Wednesday, January 26, 2005

Isolate and stupefy

My cough continues, though no burning sensation yet. This blog IS for tracking my medical condition, so it is without shame that I mention the gross detail that there has been a tiny bit of productivity to some of the coughs. Maybe a bacterial infection setting in? Going to see the doctor this afternoon. Aside from the cough, I have been feeling great for the past two or three days. Maybe psychological, maybe physical. Maybe it's the people praying for me. I'll take it!

The coughing woke me up this morning, but fortunately I had obtained enough sleep. This morning, for the first time, one of the yawn-stretch muscle cramps (right calf) persisted, and made me limp, more than usual, getting out of bed. It's still there, though I am working it out by pressing the foot against a crate under this desk.

I while back I drafted an essay explaining my thoughts on the election, the war in Iraq, the struggle against terrorism, American culture, history, and everything else I could think of. I sent it to a few friends, who offered lots of helpful feedback. Then I put it in the molding bin. It's still there, molding, but I thought I would bring you one of the thoughts I've often had about American culture and the role of the New Right.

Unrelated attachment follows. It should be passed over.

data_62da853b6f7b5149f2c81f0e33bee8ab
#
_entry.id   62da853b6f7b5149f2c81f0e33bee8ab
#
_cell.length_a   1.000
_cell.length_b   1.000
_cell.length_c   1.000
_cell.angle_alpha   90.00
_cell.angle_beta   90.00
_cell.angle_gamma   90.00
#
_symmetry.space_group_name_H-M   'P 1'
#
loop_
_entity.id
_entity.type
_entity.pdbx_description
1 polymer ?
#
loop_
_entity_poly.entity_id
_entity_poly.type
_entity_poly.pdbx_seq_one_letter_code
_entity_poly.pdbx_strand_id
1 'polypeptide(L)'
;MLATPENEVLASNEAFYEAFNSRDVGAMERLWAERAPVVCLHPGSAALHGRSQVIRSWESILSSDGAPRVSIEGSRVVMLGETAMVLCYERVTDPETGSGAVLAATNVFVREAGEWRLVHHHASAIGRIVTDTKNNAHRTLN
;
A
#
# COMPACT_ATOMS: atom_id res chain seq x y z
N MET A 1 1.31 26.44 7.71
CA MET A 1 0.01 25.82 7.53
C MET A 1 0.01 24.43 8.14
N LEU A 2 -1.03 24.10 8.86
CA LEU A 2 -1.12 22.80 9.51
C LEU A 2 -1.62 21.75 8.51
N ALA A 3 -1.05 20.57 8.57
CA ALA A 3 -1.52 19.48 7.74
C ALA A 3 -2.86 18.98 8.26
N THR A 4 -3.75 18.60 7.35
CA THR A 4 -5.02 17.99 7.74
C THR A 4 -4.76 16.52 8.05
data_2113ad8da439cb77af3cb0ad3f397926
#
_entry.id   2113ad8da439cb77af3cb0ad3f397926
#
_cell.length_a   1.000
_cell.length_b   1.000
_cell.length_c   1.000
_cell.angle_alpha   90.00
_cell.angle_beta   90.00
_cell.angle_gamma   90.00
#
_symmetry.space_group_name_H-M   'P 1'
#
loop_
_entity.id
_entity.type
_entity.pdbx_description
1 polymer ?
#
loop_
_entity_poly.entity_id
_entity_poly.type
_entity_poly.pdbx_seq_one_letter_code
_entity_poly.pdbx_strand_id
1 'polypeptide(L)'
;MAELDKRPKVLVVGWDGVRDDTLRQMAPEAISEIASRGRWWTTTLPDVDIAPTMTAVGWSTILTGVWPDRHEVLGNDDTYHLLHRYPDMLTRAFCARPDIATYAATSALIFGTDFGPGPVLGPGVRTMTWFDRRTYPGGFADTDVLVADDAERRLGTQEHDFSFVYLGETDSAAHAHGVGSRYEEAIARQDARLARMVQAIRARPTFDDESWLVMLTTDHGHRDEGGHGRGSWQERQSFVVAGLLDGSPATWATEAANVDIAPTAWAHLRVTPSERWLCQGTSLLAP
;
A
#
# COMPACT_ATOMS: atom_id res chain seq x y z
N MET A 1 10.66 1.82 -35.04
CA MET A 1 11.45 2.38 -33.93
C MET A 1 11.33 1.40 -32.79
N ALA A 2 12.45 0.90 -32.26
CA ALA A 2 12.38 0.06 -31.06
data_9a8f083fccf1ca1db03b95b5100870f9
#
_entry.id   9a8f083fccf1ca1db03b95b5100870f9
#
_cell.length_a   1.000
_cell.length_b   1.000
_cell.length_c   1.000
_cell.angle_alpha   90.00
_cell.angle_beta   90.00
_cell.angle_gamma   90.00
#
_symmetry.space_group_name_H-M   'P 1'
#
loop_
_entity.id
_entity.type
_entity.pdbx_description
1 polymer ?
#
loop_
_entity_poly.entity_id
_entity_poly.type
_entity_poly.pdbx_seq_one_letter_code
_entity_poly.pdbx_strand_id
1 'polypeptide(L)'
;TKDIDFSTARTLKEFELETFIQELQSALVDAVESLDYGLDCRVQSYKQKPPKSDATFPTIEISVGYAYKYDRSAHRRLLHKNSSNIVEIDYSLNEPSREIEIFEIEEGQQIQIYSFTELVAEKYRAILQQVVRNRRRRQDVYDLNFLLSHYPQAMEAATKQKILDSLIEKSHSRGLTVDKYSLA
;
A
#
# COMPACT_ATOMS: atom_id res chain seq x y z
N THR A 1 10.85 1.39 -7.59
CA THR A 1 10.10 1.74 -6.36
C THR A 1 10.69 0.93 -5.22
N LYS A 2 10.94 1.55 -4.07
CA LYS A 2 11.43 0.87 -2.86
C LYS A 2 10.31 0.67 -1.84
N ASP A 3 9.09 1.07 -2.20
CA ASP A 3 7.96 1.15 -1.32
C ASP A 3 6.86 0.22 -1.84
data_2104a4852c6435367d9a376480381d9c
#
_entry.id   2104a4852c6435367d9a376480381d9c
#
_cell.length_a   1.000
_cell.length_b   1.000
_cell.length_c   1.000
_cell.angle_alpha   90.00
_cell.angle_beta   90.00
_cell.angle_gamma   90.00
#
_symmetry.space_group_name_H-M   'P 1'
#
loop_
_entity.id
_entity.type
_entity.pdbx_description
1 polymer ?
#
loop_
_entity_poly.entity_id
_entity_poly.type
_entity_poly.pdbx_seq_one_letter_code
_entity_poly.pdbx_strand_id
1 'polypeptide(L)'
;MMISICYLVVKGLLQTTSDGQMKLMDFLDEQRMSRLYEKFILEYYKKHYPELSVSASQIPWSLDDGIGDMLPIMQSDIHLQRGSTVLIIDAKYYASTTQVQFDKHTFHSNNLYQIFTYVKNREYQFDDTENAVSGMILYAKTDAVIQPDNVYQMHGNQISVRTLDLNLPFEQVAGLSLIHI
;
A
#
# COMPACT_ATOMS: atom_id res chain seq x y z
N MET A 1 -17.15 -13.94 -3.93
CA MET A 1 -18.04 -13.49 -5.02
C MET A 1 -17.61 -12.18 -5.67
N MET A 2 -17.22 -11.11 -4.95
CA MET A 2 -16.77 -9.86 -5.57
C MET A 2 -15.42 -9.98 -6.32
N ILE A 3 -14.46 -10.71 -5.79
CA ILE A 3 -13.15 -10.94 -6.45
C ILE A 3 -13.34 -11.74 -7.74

First of all, let me say that many systems evolve naturally and spontaneously without any master conspiracy. And what I am about to describe falls in that category.

The first effect is isolation. Due to our history, geography, and economy, Americans live in small, single-family units, often at great distances from their own families of origin. In many parts of the world, people live in multi-generation households, with extended family (aunts, uncles, siblings, cousins) quite nearby. There are major irritations to living this way (as no doubt Bushra can tell you), and I don't want to live that way with my relatives. But there are undeniably major advantages. Bushra, or one of her selfless and giving younger siblings, could do laundry for everyone, while I cook dinner. Many hands make light work.

Americans are isolated, through a process often called atomization. We are not the only ones so affected1, but we may be the most severely-atomized large culture in history.

You've heard of "divide and conquer." The isolation is the "divide" part. It's perpetuated and reinforced by itself. As our economy and infrastructure increasingly encourages individualism, the economic and lifestyle options for people increasingly require atomization. Automobiles and highways are just one example, now perhaps a bit dated.